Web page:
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handrews commented Oct 18, 2016

@awwright Is allow intended as a schema keyword or an LDO keyword? It makes sense as a schema keyword in the same way as media and readOnly. But you can't get the schema of the resource on the far end of a link without fetching the resource and checking it's runtime profile, so that seems to be of limited use for a keyword intended to let you reason about a resource without dereferencing it.

If it's an LDO keyword, does it only apply to self? If not, schema authors would need to duplicate for all links that point to the same resource, which seems bad. Then again schema, targetSchema and mediaType have exactly the same problem. If resources A, B, and C all have a link/form with the same rel to X, then the LDO for that link has to be declared three times. Some members of the LDO can be put in a common place and $ref'd in, but not all.

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handrews Sep 3, 2017

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If PR #383 gets accepted for draft-07, I plan to close this as it is a solution to the general problem.

There has been some suggestion of also having an "allow" property as a shortcut even alongside of "targetHints", but I would like to give "targetHints" a chance to gather usage feedback on its own.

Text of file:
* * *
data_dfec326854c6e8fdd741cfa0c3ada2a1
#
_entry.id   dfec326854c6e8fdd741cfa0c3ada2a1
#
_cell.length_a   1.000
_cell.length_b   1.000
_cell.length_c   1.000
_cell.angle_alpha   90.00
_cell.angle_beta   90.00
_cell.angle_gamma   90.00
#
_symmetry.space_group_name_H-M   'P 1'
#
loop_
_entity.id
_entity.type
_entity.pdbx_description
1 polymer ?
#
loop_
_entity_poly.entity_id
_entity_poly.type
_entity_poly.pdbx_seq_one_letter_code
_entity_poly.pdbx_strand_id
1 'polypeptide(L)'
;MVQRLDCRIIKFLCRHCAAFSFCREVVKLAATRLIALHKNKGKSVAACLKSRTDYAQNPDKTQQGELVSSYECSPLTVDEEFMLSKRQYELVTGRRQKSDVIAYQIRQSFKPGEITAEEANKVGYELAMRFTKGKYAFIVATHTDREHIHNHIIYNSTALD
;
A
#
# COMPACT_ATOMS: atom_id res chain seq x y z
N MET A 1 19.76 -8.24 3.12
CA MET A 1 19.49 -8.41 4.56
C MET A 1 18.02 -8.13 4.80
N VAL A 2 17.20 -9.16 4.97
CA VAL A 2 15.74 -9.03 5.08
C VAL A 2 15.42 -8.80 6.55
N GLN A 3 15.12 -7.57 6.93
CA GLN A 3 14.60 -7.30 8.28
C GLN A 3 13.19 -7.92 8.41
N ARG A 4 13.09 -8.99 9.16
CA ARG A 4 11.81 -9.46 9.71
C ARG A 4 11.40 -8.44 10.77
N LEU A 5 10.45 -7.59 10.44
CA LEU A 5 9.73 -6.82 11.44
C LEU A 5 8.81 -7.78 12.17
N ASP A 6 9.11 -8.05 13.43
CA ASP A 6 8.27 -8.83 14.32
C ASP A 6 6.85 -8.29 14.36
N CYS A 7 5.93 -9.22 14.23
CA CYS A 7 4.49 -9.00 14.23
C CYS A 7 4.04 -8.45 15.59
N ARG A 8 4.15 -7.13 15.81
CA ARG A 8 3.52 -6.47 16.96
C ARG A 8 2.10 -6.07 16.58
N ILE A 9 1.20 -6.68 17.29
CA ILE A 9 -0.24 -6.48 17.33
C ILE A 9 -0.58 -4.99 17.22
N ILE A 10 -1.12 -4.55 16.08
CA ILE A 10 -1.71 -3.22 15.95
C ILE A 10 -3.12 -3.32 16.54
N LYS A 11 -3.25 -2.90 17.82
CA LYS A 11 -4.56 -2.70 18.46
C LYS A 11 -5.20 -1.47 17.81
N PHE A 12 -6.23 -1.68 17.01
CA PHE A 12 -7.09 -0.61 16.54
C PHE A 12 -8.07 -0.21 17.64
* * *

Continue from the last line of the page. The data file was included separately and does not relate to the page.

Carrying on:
If it turns out not to be sufficient, we should open a new issue based on the draft-07 feedback rathe than leaving this sitting open confusing anyone who stumbles across it.

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handrews commented Sep 3, 2017

If PR #383 gets accepted for draft-07, I plan to close this as it is a solution to the general problem.

There has been some suggestion of also having an "allow" property as a shortcut even alongside of "targetHints", but I would like to give "targetHints" a chance to gather usage feedback on its own.

If it turns out not to be sufficient, we should open a new issue based on the draft-07 feedback rathe than leaving this sitting open confusing anyone who stumbles across it.

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handrews Sep 14, 2017

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As noted, in the previous comment, let's see how "targetHints" works for solving this problem. If, after feedback from actual implementations, it's clear that we need a shortcut for protocol methods, we can file a new issue based on that specific feedback.

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handrews commented Sep 14, 2017

As noted, in the previous comment, let's see how "targetHints" works for solving this problem. If, after feedback from actual implementations, it's clear that we need a shortcut for protocol methods, we can file a new issue based on that specific feedback.

@handrews handrews closed this Sep 14, 2017